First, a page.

My dad died when I was seven. My mom told me in the morning when I woke up that he’d been admitted to the hospital, and I couldn’t understand. The only thing I could say, through the waterfall of tears, was “How could you not wait until after breakfast?!” I was so distraught, and I couldn’t bring myself to accept this fact, that I just went right past it.
I have five brothers, and two sisters. All years and years older than I am, they’d all left the house by the time I was born, so I was left, at seven to pick up the pieces of my mothers broken heart.
I used to lay in bed with her and promise that I’d never leave, that I’d never get married, that I’d just stay forever.
I haven’t lived at home for nearly four years now, and I’ve never felt so guilty.
My brother moved in with mom after I moved out. I was eighteen, and I’d been dealing with her dementia for about two years, and I couldn’t do it anymore. I wanted to, but I couldn’t. Between my own panic disorder, and anxiety, I wasn’t doing anything good for her.
I haven’t seen my mom in a little while and she’s been living in assisted care for about a year.
So, I logged onto facebook — I only even use it to check on family that lives far off, like my brothers who are still in Canada, while I’m living the American dream. Or nightmare, but that’s a story for another time.
"You should give your brother a call." was posted on my wall.
So I scrambled to the phone — I don’t have a long distance plan, but I don’t care, he’s my brother, and I know it’s got to be serious if my aunt is leaving a message like that.
"It’s about mom." he said, and I can hear this near fifty year old man start to tear up.
It’s gotta be bad if he’s already crying.
"Mom’s in the hospital, and they told me I should start calling the family."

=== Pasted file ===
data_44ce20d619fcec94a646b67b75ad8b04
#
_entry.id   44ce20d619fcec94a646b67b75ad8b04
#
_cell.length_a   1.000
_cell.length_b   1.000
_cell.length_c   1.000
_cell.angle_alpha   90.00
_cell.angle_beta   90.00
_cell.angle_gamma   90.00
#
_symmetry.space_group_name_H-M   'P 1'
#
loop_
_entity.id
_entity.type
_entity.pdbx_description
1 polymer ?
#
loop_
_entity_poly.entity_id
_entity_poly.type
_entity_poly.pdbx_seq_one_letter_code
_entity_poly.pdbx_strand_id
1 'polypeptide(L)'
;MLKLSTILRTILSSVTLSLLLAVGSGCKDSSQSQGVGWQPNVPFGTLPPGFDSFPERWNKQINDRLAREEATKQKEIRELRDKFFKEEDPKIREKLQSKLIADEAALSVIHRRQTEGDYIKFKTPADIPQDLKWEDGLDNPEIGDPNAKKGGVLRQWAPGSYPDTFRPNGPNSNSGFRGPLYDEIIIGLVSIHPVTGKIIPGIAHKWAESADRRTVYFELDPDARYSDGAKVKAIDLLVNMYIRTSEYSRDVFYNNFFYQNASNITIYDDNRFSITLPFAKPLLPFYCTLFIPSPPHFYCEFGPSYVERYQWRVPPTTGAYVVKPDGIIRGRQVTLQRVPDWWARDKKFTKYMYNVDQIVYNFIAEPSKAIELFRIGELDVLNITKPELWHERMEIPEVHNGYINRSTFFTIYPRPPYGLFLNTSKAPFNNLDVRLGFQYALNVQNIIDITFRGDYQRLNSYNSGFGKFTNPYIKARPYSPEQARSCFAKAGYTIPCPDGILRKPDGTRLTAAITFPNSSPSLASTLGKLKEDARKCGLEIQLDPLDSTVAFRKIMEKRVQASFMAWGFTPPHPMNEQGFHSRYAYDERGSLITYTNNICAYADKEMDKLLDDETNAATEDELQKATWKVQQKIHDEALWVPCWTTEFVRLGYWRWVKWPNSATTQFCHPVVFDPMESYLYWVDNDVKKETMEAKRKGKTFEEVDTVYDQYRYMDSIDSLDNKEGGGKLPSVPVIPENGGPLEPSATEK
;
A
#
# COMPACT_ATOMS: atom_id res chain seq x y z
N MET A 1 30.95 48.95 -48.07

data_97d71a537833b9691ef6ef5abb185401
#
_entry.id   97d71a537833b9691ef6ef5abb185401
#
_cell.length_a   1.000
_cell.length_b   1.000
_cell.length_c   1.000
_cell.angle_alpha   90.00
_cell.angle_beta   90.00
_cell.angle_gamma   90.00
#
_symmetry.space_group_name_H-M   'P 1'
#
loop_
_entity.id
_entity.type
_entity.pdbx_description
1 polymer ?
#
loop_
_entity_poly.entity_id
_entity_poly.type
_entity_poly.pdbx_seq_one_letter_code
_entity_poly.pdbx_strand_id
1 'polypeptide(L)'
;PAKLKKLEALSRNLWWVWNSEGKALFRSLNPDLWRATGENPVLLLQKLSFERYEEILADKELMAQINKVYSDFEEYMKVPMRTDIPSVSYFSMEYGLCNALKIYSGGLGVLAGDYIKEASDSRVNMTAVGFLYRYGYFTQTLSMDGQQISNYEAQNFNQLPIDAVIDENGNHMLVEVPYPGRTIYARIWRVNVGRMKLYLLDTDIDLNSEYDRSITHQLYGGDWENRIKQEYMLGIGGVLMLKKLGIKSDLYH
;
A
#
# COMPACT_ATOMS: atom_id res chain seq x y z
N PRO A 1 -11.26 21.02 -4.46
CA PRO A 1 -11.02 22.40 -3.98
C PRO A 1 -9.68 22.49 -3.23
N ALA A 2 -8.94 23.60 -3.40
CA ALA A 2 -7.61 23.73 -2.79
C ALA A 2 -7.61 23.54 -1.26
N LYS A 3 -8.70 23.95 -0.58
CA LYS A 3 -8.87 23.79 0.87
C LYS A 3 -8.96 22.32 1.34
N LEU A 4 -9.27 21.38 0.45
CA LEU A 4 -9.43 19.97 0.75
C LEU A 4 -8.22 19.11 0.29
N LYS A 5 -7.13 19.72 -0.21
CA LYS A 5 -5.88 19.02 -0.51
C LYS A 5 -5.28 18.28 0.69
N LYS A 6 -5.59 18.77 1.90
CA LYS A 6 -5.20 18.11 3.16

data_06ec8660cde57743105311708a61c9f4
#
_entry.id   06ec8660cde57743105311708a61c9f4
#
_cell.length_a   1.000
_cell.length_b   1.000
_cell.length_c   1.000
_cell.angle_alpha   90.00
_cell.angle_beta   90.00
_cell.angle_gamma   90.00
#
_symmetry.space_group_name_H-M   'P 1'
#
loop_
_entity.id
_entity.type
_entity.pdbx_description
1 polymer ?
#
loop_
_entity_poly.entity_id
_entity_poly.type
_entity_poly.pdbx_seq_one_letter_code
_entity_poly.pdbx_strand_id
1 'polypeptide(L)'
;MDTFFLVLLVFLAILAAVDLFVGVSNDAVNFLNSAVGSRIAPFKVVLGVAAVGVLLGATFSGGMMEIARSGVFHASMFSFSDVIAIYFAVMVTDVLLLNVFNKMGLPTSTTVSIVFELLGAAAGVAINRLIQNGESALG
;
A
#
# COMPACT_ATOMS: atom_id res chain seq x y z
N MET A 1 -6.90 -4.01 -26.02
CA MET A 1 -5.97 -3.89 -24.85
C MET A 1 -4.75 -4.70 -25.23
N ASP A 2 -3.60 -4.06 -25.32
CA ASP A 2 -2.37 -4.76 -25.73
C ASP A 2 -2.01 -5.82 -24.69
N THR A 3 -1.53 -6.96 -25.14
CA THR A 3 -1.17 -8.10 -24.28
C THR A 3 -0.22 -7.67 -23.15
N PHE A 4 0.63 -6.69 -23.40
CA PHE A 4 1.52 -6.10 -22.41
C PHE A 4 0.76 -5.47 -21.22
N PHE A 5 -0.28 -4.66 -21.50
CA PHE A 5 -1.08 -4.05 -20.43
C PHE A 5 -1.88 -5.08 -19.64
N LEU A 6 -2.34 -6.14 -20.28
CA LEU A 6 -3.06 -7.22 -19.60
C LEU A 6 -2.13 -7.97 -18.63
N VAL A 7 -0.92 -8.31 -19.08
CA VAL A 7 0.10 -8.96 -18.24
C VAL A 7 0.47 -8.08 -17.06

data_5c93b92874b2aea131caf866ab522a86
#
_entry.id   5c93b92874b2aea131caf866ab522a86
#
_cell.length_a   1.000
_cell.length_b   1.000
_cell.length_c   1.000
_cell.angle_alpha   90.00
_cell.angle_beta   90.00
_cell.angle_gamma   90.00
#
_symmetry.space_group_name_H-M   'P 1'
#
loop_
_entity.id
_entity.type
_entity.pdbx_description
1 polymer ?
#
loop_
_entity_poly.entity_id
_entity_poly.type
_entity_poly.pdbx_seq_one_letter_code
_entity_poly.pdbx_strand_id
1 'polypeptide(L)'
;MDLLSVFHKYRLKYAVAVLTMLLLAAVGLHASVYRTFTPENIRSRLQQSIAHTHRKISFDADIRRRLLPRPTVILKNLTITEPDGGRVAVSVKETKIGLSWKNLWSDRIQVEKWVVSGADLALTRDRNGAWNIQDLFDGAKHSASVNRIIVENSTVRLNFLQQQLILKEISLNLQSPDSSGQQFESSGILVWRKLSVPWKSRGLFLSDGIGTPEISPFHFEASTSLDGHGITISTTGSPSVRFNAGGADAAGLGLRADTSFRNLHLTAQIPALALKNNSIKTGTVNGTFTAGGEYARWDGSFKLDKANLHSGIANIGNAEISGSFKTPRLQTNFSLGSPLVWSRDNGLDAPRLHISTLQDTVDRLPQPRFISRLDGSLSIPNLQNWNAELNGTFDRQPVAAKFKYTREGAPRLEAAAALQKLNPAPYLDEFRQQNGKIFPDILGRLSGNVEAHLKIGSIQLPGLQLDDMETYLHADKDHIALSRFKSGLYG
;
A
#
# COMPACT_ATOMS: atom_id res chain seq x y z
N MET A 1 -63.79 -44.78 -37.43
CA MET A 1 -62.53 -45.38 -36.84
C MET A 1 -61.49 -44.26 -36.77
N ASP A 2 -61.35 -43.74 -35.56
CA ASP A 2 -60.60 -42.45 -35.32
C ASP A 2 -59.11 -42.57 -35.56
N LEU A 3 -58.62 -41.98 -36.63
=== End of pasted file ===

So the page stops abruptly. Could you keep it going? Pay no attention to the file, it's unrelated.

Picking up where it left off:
My invincible mother, is laying in a hospital bed because of an infection, and they’re already talking about DNR’s.
I didn’t cry while I was on the phone, my brother was doing enough of that for both of us.
"You don’t know how good it is to hear your voice" he tells me, like I’ve been a ghost. “I haven’t talked to anyone in days. I don’t know what to do.” it’s all on his shoulders, so I talk through the options.
"Mom wouldn’t want to live like that." we both know the truth, we both know her views on it. We both hate admitting it.
There’s a moment of silence, and a sigh of relief. “I needed to hear that from someone. I’ve been so alone.” he admits, feeling like an executioner, readying his axe for the neck on the chopping block.
But his hands aren’t steady, because it’s our mother. It’s a choice that no one wants to make, and he feels guilty even thinking about it. “Am I selfish for wanting to ask them to revive her?” he begs me to say no without asking.
He could have called my other brother, talked to him, they grew up together. See, I was adopted, I’m not blood and yet I — the irresponsible twenty five year old, is the one with the answers. The one that makes he, the fifty year old man, feel better.
This fills me with a sick pride, knowing that my brother cares what I have to say….
"I want to, too. It’s mom." so we talk it out, decide on leaving it all up to God - mom’s always been a really devout Christian.
"Thank you." We figure out the best option, and somehow the conversation shifts.
Soon enough we’re laughing, talking about how mom is loved by everyone at the place, how people flock to her, and she sings. She doesn’t talk anymore, just sings — that’s the dementia setting in.
Everything is going great, we have a healthy conversation of what used to be, and what might be in the future.
“I love you." he said, that same shake coming back into his voice. "I needed to talk to you so badly. Thank you." he said, like I was doing him a favor.
“I love you too, bro." I can’t help choke a little on the words.
“I’ll let you go, but stay in touch.” he says, explaining how he’s going to get a calling card just so we can talk more often.
“I’d like that." I really would.
I held myself together really well through the phone call, didn’t shed a damn tear. But as soon as I hit end, the waterworks started. Tears burned my cheeks and I curled into the bed like it would save me from the pain. My heart was beating so fast I swore it was going to explode out of my chest. Everything suddenly hurt.
Took me a while, but I can breathe again.
Now, it’s just waiting game.
I’m twenty five, but I’m still a kid. I just want, in childish bewilderment, to believe my mother is a superhero, that she’ll pull through and prove she’s invincible. Defeat the bad guys and save the city - or maybe just my heart from breaking.
We all have to grow up some time, but for now, I’ll cuddle the teddy bear my Dad got me when I was three, and hope that wonder woman lives to see another day.